How do you hope the report will feed into the ongoing NHS England Call to Action review as well as Monitor’s primary care access and competition reviews?
We agree with [NHS England chair] Professor Malcolm Grant that there needs to be a strategic conversation about the future of primary care, and it would be fair to say that the officials who commissioned this work view our new report as a contribution to that process. It has also become very clear that the regulators will play a major role shaping the climate in which innovative models either do or don’t emerge. Hopefully the UK and international experiences described in the report will be helpful to Monitor as it begins to think seriously about its own part.
Why a new alternative GP contract for local variation rather than building on the PMS contract?
The report describes the interesting ways in which various UK primary care organisations have used PMS and other local contracts to extend their range of services, in some cases even negotiating to have elements of hospital and community health services funding incorporated into the so-called PMS Plus. However in calling for an alternative contract we are suggesting something of a different magnitude. Specifically, one that is about a group of practices or a primary care organisation taking on a capitated population-based contract, and sharing risk for health (and ideally also social) care across the network of practices. The extent of services would likely be greater than with PMS, including say older people’s, end-of-life, long-term conditions, mental health and children’s care. It is critical that such a contract would specify outcomes and not the detail of local implementation - primary care networks and organisations need the freedom to craft the services and organisational arrangements that suit their local context.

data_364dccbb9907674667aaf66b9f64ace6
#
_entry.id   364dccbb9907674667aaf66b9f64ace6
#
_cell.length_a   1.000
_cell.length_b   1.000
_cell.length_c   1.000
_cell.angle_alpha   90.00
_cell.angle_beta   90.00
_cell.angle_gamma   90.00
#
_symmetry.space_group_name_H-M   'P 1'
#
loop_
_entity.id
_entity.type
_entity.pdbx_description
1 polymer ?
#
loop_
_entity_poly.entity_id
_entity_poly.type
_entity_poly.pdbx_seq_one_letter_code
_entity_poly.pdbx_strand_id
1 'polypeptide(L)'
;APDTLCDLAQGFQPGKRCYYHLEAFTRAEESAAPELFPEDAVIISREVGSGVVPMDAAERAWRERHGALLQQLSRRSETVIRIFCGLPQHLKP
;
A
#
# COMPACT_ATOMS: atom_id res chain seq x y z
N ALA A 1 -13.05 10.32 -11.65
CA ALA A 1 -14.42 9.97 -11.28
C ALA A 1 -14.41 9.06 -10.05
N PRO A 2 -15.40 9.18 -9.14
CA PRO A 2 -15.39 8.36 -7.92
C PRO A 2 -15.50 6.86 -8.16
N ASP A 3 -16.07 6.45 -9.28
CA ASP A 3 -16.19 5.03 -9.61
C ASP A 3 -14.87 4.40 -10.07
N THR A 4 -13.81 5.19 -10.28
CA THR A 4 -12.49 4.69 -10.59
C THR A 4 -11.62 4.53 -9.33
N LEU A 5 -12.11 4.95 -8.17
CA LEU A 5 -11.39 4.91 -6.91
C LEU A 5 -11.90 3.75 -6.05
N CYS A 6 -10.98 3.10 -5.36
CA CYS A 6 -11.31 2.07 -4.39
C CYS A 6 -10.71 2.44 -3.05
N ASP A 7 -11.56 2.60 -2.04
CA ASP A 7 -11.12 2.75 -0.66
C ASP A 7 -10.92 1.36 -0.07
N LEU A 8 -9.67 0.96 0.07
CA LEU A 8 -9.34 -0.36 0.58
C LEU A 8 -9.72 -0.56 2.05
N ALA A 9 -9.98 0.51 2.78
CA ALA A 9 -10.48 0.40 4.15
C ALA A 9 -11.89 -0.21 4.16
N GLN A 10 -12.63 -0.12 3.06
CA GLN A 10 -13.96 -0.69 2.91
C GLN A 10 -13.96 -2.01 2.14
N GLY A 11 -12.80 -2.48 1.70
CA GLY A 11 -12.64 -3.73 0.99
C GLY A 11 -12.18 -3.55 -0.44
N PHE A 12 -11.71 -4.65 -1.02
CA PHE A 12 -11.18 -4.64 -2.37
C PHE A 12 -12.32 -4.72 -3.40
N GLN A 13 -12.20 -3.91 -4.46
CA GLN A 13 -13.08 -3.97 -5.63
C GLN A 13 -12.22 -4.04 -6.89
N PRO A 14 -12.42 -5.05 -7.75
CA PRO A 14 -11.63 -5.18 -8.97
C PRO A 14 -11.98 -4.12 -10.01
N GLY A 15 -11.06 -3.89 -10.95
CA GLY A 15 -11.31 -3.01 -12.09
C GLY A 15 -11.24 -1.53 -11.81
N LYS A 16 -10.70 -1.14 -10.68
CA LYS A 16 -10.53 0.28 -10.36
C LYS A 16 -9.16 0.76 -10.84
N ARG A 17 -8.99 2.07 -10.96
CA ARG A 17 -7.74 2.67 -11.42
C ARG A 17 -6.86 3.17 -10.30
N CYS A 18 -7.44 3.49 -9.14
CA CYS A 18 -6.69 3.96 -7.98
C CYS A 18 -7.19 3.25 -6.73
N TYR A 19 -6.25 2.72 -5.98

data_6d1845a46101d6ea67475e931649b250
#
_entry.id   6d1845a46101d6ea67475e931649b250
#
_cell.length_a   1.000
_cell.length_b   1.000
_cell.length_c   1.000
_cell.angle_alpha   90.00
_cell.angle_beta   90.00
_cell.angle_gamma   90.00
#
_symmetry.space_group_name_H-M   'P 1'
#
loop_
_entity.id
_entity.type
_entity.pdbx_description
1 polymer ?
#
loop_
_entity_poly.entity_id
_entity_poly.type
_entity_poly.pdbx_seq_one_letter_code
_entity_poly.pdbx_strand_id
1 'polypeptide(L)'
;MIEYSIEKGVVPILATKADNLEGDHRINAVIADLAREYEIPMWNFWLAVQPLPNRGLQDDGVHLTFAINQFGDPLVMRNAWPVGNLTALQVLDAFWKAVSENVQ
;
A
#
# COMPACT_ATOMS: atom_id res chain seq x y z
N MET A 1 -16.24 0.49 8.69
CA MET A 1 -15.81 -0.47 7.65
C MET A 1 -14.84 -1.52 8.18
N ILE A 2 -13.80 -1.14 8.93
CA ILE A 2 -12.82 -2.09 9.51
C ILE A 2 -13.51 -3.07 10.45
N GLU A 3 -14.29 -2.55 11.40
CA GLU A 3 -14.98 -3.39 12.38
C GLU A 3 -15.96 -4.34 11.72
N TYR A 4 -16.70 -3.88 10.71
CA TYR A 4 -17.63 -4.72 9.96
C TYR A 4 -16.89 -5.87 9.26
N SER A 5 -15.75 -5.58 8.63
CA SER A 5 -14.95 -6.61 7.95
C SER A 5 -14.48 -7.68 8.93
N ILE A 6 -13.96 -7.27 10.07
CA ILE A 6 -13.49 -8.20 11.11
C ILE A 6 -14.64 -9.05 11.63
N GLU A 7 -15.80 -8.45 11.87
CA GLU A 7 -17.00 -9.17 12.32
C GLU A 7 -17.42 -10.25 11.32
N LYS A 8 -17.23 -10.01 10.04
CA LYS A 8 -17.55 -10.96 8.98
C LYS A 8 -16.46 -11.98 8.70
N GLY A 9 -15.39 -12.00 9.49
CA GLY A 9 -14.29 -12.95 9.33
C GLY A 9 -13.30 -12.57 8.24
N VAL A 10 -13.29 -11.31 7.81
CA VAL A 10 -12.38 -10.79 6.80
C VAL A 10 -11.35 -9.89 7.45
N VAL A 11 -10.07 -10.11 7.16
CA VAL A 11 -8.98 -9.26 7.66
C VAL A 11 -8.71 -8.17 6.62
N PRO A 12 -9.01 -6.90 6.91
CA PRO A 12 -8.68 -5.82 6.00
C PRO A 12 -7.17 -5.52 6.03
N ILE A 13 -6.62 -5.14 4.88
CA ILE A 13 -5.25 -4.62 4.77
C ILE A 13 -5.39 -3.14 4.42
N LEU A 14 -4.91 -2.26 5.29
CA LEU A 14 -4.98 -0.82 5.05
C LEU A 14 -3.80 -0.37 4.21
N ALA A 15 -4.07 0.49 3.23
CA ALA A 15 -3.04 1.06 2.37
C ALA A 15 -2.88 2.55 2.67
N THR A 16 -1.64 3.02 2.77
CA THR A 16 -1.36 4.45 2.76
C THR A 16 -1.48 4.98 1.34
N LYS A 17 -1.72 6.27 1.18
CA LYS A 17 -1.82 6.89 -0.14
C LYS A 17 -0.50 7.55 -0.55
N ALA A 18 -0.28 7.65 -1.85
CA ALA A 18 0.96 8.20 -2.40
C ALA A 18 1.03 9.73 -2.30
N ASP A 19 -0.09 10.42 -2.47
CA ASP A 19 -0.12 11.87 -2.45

Which aspects of primary care could be delegated for CCGs to commission?
Given the growing pressures facing primary care there is an argument for CCGs to be allowed to commission new forms of services over and beyond the core GMS and PMS contracts. Examples might include contracting for integrated programmes of care for people with long-term conditions, or for urgent and out-of-hours care. Networks of primary care providers, or other ‘scaled up’ primary care organisations, could bid to deliver such services (most likely in partnership with other providers), and these networks could include general practice, community pharmacy, allied health professionals and others.
Do you want competition regulation to be tweaked from its current form, or does Section 75 as it stands achieve what you’re proposing?
In practice much will depend on the capacity of Monitor to oversee the multiple commissioning decisions being taken at CCG level, and follow up on complaints from providers who feel they are being excluded from the market. However we do feel that the regulator needs to carefully consider whether the benefits of ‘at scale’ primary care provision are not compromised by concern about either the actual or perceived impact on choice and competition of practices working together in more collaborative ways.
If competition rules favour larger scale organisations, which they appear to do since April, what happens to smaller organisations?
Yes, it’s clear that the capacity of small practices to respond to competitive procurement will be limited and they will need support. This is where being part of a federation or network can really bring benefits to many smaller practices - they retain the autonomy of running their own practice, but can gain the benefits of organisational scale in accessing back-office support for procurement, service development and other functions. They can bid to provide additional services with others in the federation or network, or on their own, for example where a specific local service is required for a particular community.
Judith Smith is director of Policy at Nuffield Trust and a co-author of the report